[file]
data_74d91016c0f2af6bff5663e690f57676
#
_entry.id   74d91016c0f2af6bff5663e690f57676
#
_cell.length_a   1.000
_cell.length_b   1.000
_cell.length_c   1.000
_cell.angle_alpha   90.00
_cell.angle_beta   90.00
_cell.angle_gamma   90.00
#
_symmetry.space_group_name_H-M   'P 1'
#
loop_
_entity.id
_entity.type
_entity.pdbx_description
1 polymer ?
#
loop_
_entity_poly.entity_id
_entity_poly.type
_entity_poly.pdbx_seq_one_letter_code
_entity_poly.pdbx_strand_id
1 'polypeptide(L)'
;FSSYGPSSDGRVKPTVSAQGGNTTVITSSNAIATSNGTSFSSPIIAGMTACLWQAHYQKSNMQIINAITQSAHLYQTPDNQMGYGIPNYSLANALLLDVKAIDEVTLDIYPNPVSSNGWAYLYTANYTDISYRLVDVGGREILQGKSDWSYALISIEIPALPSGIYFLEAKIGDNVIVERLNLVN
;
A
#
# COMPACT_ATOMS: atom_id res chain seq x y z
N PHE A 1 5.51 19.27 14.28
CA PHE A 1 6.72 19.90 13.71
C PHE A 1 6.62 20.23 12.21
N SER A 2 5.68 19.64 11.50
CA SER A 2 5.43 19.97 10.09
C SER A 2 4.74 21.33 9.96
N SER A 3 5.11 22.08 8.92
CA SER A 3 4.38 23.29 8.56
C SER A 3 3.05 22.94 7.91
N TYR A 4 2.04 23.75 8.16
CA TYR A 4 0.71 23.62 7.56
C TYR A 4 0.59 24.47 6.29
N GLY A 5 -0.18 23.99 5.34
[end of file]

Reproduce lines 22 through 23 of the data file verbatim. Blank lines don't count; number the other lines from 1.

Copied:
_entity_poly.type
_entity_poly.pdbx_seq_one_letter_code